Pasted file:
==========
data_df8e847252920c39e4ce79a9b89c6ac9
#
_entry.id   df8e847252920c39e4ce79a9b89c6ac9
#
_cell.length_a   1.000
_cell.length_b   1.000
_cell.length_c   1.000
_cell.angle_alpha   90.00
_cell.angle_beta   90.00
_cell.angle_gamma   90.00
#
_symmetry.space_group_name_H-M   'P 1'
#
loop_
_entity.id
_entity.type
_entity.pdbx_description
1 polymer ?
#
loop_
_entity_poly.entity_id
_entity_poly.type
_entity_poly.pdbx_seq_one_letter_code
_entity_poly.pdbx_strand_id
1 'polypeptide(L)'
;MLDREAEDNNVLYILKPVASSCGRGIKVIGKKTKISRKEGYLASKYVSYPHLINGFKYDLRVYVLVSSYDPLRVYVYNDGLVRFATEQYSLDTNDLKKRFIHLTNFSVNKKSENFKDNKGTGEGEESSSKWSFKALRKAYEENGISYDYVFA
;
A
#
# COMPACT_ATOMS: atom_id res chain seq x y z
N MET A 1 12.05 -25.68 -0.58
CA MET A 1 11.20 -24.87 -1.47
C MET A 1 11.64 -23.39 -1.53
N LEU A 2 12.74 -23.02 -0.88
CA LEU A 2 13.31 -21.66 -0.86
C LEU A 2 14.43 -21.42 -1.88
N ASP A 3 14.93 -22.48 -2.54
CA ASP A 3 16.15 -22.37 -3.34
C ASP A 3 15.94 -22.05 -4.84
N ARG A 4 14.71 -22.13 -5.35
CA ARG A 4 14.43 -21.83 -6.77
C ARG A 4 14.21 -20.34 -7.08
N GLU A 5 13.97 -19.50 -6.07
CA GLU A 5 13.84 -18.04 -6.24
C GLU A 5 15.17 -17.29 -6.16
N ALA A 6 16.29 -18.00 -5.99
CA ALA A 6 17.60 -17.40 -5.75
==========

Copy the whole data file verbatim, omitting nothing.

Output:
data_df8e847252920c39e4ce79a9b89c6ac9
#
_entry.id   df8e847252920c39e4ce79a9b89c6ac9
#
_cell.length_a   1.000
_cell.length_b   1.000
_cell.length_c   1.000
_cell.angle_alpha   90.00
_cell.angle_beta   90.00
_cell.angle_gamma   90.00
#
_symmetry.space_group_name_H-M   'P 1'
#
loop_
_entity.id
_entity.type
_entity.pdbx_description
1 polymer ?
#
loop_
_entity_poly.entity_id
_entity_poly.type
_entity_poly.pdbx_seq_one_letter_code
_entity_poly.pdbx_strand_id
1 'polypeptide(L)'
;MLDREAEDNNVLYILKPVASSCGRGIKVIGKKTKISRKEGYLASKYVSYPHLINGFKYDLRVYVLVSSYDPLRVYVYNDGLVRFATEQYSLDTNDLKKRFIHLTNFSVNKKSENFKDNKGTGEGEESSSKWSFKALRKAYEENGISYDYVFA
;
A
#
# COMPACT_ATOMS: atom_id res chain seq x y z
N MET A 1 12.05 -25.68 -0.58
CA MET A 1 11.20 -24.87 -1.47
C MET A 1 11.64 -23.39 -1.53
N LEU A 2 12.74 -23.02 -0.88
CA LEU A 2 13.31 -21.66 -0.86
C LEU A 2 14.43 -21.42 -1.88
N ASP A 3 14.93 -22.48 -2.54
CA ASP A 3 16.15 -22.37 -3.34
C ASP A 3 15.94 -22.05 -4.84
N ARG A 4 14.71 -22.13 -5.35
CA ARG A 4 14.43 -21.83 -6.77
C ARG A 4 14.21 -20.34 -7.08
N GLU A 5 13.97 -19.50 -6.07
CA GLU A 5 13.84 -18.04 -6.24
C GLU A 5 15.17 -17.29 -6.16
N ALA A 6 16.29 -18.00 -5.99
CA ALA A 6 17.60 -17.40 -5.75